With rupee hovering near record lows against the US dollar, India Inc is down with huge ‘notional foreign exchange losses’. However the companies, which had earlier approached the Institute of Chartered Accountants of India (ICAI) asking for an expansion of an existing flexible accounting treatment to accounting periods beyond March 2012, may now find a relief.

The apex audit body has asked the government to allow losses from forex rate fluctuations to be repaid over a longer period. Earlier in March 2009, the corporate affair ministry had eased accounting treatment on foreign exchange difference, which provided a breather to companies hammered by the uncertainty seen in the rupee. The Indian currency had fallen to a low of 51.95 per dollar in March 2009 from 39.50 per dollar in Jan 2008.

In March 2009, India Inc was given an option to renounce from abiding by accounting standard (AS) -11, which specified that all differences in foreign currency borrowings should be documented only in the profit-loss account.

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AS-11, which governs accounting for charges in foreign exchange rates, comes with two options. If the rupee movement has a negative impact, a company can either recognise the entire notional loss that occurs as a loss immediately and reduce its profit to that extent, or it can spread that loss over a longer period, but not later than March 2012.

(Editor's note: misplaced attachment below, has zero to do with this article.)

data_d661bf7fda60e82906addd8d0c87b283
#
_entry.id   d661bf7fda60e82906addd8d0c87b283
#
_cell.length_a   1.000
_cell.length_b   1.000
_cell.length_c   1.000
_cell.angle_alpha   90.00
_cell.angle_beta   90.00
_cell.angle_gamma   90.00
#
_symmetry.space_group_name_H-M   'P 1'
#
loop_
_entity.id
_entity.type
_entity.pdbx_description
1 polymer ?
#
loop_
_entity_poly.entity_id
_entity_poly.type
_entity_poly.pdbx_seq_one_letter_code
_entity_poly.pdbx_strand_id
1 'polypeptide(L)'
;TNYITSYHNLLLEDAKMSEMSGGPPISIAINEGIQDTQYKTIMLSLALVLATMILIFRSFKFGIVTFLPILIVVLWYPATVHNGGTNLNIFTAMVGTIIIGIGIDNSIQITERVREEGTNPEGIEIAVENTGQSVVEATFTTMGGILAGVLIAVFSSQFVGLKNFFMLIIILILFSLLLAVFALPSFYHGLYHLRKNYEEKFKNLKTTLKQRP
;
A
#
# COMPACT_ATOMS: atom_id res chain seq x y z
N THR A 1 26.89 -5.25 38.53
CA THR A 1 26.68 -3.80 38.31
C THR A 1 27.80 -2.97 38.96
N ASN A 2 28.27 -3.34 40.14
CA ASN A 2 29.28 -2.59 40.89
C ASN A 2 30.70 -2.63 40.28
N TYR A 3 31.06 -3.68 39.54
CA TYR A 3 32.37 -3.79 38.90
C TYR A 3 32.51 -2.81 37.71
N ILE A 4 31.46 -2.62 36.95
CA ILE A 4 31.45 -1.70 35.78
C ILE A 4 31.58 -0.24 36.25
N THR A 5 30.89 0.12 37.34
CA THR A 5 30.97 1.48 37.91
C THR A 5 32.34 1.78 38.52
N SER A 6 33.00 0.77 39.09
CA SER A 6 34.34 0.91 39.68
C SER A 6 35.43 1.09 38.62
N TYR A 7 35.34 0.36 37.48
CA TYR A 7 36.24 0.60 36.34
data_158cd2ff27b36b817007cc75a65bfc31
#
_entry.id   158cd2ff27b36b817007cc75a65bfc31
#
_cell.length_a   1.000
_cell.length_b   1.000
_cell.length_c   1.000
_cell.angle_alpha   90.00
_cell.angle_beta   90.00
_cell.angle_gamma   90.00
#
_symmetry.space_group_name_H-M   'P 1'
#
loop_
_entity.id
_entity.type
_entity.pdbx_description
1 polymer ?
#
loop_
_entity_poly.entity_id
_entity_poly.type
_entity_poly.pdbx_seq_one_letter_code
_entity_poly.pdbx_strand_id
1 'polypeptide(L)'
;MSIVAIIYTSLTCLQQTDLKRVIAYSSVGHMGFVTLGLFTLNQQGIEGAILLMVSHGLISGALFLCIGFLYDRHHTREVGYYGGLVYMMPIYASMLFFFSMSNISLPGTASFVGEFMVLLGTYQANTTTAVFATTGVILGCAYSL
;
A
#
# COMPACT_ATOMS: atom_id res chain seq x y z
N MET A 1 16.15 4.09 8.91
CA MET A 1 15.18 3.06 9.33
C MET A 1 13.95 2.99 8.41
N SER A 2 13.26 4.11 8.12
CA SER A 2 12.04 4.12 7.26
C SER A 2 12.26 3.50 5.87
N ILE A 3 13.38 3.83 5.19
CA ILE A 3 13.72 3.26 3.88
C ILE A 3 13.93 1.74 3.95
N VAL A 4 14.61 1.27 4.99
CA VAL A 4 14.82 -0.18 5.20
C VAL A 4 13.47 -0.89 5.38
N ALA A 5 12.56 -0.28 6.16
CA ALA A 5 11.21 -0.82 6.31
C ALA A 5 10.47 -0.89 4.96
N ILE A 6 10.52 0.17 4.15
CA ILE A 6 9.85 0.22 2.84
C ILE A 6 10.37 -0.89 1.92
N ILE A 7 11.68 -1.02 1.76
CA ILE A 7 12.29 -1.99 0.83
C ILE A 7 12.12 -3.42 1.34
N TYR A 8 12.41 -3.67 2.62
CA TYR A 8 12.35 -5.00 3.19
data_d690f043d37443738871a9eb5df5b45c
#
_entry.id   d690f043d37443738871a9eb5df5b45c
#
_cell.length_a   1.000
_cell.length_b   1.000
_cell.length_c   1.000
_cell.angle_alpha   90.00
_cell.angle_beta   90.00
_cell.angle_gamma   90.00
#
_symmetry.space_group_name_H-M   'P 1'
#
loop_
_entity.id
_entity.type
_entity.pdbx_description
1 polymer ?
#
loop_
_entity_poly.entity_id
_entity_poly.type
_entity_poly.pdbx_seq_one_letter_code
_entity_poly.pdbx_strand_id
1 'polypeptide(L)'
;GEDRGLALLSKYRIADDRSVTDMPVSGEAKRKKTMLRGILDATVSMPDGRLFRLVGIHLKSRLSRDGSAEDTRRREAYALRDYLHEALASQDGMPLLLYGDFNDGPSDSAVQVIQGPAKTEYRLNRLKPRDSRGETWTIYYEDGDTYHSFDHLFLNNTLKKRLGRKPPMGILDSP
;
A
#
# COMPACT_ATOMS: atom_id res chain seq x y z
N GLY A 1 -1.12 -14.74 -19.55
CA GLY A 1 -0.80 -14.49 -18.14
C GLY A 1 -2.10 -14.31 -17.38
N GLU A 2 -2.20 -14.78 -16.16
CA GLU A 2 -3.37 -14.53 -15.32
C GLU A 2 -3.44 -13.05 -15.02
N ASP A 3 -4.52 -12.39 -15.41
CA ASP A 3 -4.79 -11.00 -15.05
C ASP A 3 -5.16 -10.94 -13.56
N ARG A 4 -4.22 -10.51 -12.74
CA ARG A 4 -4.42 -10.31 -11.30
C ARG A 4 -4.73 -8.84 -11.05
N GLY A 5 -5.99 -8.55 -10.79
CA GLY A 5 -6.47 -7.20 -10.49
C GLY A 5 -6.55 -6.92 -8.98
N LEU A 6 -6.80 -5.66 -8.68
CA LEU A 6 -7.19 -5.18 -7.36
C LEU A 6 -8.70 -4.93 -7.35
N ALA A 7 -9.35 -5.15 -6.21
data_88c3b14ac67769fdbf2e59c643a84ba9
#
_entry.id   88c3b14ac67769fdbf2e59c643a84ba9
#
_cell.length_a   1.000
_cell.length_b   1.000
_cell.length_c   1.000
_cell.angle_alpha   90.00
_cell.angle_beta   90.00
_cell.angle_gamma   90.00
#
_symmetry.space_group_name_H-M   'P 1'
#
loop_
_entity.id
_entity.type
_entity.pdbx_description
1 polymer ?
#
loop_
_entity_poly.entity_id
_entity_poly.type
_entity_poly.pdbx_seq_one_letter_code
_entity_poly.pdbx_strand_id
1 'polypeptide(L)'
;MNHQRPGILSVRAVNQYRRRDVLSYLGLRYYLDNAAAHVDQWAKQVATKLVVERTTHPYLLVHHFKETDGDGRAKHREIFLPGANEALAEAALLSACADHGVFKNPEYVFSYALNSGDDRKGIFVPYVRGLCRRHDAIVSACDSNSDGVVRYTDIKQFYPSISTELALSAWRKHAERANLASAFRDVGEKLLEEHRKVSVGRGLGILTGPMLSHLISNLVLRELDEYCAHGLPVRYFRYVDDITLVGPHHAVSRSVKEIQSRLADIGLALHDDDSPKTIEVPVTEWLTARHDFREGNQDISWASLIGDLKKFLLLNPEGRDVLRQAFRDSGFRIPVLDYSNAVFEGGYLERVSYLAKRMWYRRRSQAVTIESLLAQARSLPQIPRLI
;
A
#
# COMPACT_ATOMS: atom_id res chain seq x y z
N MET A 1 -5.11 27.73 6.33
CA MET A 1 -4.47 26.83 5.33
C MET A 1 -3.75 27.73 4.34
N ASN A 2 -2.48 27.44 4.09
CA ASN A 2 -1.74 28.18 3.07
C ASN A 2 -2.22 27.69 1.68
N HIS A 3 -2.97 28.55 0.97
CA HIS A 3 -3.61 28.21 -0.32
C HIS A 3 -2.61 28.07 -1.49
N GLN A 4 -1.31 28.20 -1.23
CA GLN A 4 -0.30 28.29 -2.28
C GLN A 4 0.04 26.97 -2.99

The problem right now is that with just two quarters to go till March 2012, at least half of the potential loss will have to be taken in the Decmber quarter, irrespective of the fact that perhaps the loan will become repayable only in 2015. So the ICAI is recommending that this deadline should be postponed by five years. This move will allow companies to take smaller hits on profit.

For instance, if a company has a notional loss of Rs 100 crore, it can spread the hit over twenty quarters, i.e. five years. In this context, the company will take a loss of only Rs 5 crore (each quarter) and can escape from the loss of Rs 50 crore in the coming quarter.

This change will benefit all other ‘assets’ apart from depreciable assets, like a loan due, or a credior for purchases made. A hedge by any company will not benefit, but the underlying outstanding for which the company has taken the hedge will.

The Institute’s central council will debate the matter either this week, in its meeting tomorrow, or just after Christmas.

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